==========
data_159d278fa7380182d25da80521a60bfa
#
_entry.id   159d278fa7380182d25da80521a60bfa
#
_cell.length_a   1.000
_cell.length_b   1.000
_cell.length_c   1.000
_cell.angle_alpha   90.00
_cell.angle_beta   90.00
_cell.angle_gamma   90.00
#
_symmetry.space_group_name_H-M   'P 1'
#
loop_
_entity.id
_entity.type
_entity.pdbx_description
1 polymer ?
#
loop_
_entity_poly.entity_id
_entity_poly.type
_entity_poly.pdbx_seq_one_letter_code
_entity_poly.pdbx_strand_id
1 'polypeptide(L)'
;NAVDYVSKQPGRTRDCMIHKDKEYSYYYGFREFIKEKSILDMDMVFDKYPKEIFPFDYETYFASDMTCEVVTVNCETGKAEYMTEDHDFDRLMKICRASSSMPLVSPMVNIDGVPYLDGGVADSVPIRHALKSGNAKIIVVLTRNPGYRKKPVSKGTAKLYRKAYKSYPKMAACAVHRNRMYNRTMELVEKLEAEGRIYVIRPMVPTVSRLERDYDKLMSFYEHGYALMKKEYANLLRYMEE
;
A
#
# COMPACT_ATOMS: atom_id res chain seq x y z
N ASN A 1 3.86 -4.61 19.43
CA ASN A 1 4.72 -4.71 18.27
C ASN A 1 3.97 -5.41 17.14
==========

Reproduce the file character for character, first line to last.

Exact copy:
data_159d278fa7380182d25da80521a60bfa
#
_entry.id   159d278fa7380182d25da80521a60bfa
#
_cell.length_a   1.000
_cell.length_b   1.000
_cell.length_c   1.000
_cell.angle_alpha   90.00
_cell.angle_beta   90.00
_cell.angle_gamma   90.00
#
_symmetry.space_group_name_H-M   'P 1'
#
loop_
_entity.id
_entity.type
_entity.pdbx_description
1 polymer ?
#
loop_
_entity_poly.entity_id
_entity_poly.type
_entity_poly.pdbx_seq_one_letter_code
_entity_poly.pdbx_strand_id
1 'polypeptide(L)'
;NAVDYVSKQPGRTRDCMIHKDKEYSYYYGFREFIKEKSILDMDMVFDKYPKEIFPFDYETYFASDMTCEVVTVNCETGKAEYMTEDHDFDRLMKICRASSSMPLVSPMVNIDGVPYLDGGVADSVPIRHALKSGNAKIIVVLTRNPGYRKKPVSKGTAKLYRKAYKSYPKMAACAVHRNRMYNRTMELVEKLEAEGRIYVIRPMVPTVSRLERDYDKLMSFYEHGYALMKKEYANLLRYMEE
;
A
#
# COMPACT_ATOMS: atom_id res chain seq x y z
N ASN A 1 3.86 -4.61 19.43
CA ASN A 1 4.72 -4.71 18.27
C ASN A 1 3.97 -5.41 17.14